Win2PDF Report Server for Legacy Reporting Applications

We’ve recently added new capabilities to our Win2PDF Terminal Server Edition (TSE) software that allows it to be used with legacy applications that were originally designed to create paper reports.

What do we mean by legacy reporting applications? In this context, what we are referring to is a class of (typically) older software programs that sent text or special printing data directly to a dedicated paper printer. Essentially, these reporting applications would stream the data directly to a laser printer connected to the local area network, and the paper printer would print whatever information was sent.

“Now more than ever, with employees working remotely or from home, it’s important for companies to adapt their interfaces to legacy programs so that the reports can be captured and shared electronically as PDF files.”

The new Win2PDF Report Server component of Win2PDF TSE does the following:

  1. Creates a dedicated copy of the Win2PDF printer named Win2PDF Report Server
  2. Installs a Windows AppSocket Service that uses the AppSocket printing protocol, also known as Port 9100, JetDirect, or RAW printing mode. The service accepts print data from a legacy application and then routes it to the Win2PDF Report Server application installed on the server*.
  3. Installs a console monitor program called the Win2PDF Report Server. This program is added to the startup folder and takes data routed from the Win2PDF Appsocket Server and converts it to PDF using the Win2PDF Report Server printer.

* Note: The Win2PDF Report Server has the capability to support additional printing protocols based on need. If you have an application that relies on a protocol other than AppSocket, let us know and we can provide more information.

The Win2PDF Report Server currently accepts data in text or Printer Control Language (PCL) format, and the created PDF can be named and saved on the customer’s network using any of the numerous Win2PDF Auto-name options.

If you have a need for this type of PDF reporting solution for legacy applications, contact [email protected] for more details.

Content-Based File Naming with Win2PDF

One new capability of the Win2PDF Auto-name feature is the ability to define and save PDF files based on defined content that resides “within” the document to be printed.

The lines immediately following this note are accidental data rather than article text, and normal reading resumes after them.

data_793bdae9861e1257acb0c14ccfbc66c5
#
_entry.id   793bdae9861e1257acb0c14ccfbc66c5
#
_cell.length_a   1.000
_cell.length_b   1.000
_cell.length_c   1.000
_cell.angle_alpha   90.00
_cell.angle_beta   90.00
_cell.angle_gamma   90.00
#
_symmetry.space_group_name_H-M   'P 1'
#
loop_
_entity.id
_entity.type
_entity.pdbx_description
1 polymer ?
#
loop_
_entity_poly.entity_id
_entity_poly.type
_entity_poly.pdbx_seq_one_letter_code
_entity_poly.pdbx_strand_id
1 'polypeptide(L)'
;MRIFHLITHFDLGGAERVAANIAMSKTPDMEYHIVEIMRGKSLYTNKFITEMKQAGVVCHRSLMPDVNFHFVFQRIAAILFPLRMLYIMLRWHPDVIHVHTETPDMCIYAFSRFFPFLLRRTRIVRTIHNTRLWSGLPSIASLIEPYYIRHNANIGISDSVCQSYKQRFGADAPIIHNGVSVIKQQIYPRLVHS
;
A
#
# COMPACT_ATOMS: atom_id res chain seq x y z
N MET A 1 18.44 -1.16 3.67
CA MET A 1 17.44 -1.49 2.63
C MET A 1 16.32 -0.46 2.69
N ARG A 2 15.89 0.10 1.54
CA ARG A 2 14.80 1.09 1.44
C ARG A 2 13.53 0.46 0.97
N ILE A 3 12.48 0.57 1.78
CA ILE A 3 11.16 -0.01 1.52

For example, suppose you have a reporting application that spits out a report, and you want to name this report based on the document number, or invoice number, or customer name, or some other value that exists inside of the report.

There are a couple of different ways to set the Content-Based File Naming within Win2PDF.

The first method is to use a search word.  Using this option, you would define a word to search for in the document (like document # or invoice # or customer name), and then the software would use the following word or set of characters to be used in the file name of the PDF file.

The second method is to use a defined content field.  Using this option, you would define a particular fixed location on the page where the content field always exists, and this would be used in the file name of the PDF file.  The following animation shows the basic process, but more detailed instructions can be found at the content field section of our online user guide.

Content based naming 1

How would you know which method to use?  Well, the search word option works when you know the content field value always follows a particular word, but the exact position on the page or length of this value may be variable.  The content field option works when the content field value always exists at the exact same location on the page.

Grabbing the name from a printed purchase order may use the search word option, since the length of the purchase order number may change from customer to customer.  On the other hand, grabbing a Tax ID number from an IRS form may use the content field option, since the number and location on the form will always be fixed.

As more customers are working to digitize their reporting functions (without any user interaction), we feel like this content-based file naming will become an increasingly popular tool for automating reports.

Using Auto-name to Save Reports to PDF

As the Coronavirus problem persists and more and more employees work from home, we’re getting questions from customers who are trying to adapt reporting applications to generate PDFs. Specifically, they are looking at ways of automatically saving these PDF reports without any user intervention.

The easiest way to do this is to enable our Auto-name Files feature. It can be found by clicking on the PDF Options… button on the main Win2PDF file save window as shown below.

Here are a few tips on using the Auto-name Files feature: